If you need to update a number of documents in MongoDB, such as calculating simple statistics, in-place updates and MapReduce are available. There is a third option, eval(), allowing the execution of arbitrary code server-side.
Whether using unit tests or rspec, you may find some support missing for testing your MongoDB-based application such as clearing the collections before test and waiting for updates to finish before proceeding. With a little Ruby both are easily supported.
Here’s a simple way to submit a remote AJAX form in Rails 3 rendering a partial into a specific DIV on the page without marshaling content into JSON or creating the DOM manually.
I recently stepped back and took a look at the Rails stack to see what’s available for someone approaching it for the first time. Especially with the proliferation of projects on github, the Rails ecosystem has really exploded. In some areas it now faces much the same problem as the Java world in having too many options. Here’s what I found from virtual machines to UI testing.
Looking for hosting of your personal projects or WordPress site(s) but don’t want to pay the price for specialized services or shared servers that limit your access? Here’s how to run your own server on the cheap including a CDN (Content Distribution Network), specifically for one or more WordPress blogs.
One of the customizations I made to the Thematic framework for this theme was bubbles next to any post that had comments displaying the number of comments. And, just because I could and to keep the page weight down, I made the bubbles in CSS. The result is shown above and here’s the code behind it.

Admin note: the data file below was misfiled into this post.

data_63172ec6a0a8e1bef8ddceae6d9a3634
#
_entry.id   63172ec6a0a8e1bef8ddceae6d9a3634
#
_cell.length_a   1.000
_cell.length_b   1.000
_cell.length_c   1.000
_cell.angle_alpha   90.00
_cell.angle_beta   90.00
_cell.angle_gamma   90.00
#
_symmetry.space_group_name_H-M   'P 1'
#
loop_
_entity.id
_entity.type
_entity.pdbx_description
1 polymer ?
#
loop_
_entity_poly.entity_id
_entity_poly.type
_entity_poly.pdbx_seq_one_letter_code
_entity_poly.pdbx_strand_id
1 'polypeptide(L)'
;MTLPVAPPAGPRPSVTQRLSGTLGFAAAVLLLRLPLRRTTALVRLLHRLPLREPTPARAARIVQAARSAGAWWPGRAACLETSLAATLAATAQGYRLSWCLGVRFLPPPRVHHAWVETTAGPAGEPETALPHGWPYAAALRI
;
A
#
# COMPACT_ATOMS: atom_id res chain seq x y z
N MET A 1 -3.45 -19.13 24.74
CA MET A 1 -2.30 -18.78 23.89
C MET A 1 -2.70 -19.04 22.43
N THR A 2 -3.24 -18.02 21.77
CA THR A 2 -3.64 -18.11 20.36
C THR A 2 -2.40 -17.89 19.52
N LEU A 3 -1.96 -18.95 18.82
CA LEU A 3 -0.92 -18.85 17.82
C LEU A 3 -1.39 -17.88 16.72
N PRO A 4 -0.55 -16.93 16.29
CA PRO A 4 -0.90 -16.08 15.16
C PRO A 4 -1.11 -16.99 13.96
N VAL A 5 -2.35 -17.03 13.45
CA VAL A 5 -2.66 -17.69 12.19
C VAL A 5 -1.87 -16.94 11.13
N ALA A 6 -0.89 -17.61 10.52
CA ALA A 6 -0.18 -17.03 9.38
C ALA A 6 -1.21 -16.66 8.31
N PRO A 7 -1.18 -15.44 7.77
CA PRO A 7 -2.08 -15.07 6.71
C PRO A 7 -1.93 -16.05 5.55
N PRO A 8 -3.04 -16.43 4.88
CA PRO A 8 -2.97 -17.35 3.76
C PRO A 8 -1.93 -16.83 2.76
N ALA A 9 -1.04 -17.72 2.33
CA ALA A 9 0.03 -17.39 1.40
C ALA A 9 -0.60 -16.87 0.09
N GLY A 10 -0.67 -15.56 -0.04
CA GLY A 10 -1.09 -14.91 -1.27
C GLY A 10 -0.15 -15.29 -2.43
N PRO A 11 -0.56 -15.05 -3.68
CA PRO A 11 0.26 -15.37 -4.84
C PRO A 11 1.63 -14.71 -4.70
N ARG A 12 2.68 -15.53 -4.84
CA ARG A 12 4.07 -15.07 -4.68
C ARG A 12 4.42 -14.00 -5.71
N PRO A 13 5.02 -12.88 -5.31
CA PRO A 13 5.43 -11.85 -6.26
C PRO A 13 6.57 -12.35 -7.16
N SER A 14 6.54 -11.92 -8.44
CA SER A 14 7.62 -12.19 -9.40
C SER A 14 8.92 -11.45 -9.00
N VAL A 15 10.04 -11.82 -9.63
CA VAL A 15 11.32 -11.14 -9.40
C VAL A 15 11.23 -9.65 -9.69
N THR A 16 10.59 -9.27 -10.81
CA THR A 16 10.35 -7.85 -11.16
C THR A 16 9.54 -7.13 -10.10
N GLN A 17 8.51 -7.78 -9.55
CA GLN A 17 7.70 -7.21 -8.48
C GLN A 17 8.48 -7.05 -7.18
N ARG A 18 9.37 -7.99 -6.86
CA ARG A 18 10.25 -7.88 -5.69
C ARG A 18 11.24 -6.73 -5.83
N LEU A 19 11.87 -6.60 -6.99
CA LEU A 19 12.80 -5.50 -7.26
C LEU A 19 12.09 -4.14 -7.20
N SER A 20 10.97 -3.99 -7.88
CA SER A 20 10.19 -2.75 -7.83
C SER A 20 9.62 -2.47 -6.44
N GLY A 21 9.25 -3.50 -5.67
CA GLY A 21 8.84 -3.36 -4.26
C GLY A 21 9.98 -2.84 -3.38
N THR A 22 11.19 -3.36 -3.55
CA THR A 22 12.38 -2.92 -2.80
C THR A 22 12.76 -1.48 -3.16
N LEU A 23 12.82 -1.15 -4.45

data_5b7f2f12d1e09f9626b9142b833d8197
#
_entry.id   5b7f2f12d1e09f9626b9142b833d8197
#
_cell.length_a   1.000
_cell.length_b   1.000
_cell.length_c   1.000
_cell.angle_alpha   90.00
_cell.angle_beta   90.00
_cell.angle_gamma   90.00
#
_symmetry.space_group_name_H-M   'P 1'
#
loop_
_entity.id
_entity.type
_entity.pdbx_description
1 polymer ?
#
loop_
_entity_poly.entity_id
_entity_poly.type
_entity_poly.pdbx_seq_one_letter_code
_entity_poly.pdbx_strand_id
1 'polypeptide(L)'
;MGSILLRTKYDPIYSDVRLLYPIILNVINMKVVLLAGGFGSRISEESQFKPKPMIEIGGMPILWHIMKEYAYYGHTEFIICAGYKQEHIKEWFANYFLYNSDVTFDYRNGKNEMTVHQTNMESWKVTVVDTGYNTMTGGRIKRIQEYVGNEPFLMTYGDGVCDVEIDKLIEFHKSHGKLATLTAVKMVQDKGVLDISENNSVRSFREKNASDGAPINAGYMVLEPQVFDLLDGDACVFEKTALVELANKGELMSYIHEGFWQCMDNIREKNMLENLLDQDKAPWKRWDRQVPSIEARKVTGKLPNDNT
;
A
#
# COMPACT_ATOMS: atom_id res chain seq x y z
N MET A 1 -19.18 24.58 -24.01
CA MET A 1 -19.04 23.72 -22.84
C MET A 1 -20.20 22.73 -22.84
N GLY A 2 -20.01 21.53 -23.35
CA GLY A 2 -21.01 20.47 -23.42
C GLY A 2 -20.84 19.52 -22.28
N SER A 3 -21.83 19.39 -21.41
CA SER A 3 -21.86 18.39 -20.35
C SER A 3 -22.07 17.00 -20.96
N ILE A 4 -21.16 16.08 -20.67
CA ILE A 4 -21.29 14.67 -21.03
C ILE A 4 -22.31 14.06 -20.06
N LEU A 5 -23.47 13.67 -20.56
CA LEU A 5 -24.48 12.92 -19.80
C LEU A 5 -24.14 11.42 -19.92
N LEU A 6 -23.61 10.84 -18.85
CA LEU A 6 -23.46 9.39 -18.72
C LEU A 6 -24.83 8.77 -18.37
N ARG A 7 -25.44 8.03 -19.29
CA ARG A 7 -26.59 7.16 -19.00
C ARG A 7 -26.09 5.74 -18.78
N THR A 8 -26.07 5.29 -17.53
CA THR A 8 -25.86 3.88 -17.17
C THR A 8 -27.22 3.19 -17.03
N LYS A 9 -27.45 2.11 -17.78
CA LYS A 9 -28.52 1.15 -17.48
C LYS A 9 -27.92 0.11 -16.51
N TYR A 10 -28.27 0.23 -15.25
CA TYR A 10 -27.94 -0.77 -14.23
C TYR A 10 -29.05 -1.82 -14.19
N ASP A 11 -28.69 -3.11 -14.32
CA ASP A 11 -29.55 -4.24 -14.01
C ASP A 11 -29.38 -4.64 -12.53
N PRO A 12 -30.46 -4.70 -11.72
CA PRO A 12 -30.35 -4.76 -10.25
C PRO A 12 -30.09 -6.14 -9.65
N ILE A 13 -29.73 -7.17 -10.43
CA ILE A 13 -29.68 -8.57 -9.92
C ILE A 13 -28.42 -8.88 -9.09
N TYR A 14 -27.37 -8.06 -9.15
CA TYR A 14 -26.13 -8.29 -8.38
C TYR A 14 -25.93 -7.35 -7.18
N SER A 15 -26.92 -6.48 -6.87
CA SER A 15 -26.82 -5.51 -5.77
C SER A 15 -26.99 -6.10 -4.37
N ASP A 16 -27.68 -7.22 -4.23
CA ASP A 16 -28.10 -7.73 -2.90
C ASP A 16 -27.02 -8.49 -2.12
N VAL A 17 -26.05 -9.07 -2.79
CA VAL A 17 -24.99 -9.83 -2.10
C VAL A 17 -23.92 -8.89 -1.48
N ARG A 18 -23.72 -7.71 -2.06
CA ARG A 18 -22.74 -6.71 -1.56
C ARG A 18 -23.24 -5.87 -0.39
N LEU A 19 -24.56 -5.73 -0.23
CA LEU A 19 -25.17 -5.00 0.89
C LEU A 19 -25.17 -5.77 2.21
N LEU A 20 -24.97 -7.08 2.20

Based on my experience making a child theme on the Thematic Wordpress theme framework, here’s some examples of extending the framework from adding dynamic CSS classes to entire new sections of content.
In creating this blog I did a lot of research on options for theming in WordPress including the best theme frameworks. Here are those that look the best and why I finally chose to go with Thematic.
Fluid grids and responsive design are great techniques for improving user experience at differing screen sizes and devices. With a little CSS magic and an extension, Thematic can easily support this over the fixed-width layouts it ships with.
One of my goals when creating the theme for this blog was to not only end up with a nice theme but also learn something new and exhibit some best practices. After looking over many paid and free wordpress theme frameworks (as well as creating themes from scratch) I finally decided on using Thematic (and I’m glad I did). Not leaving good enough alone, I threw in some Sass (including the Compass framework) and responsive design for a nicer user experience and wider device support.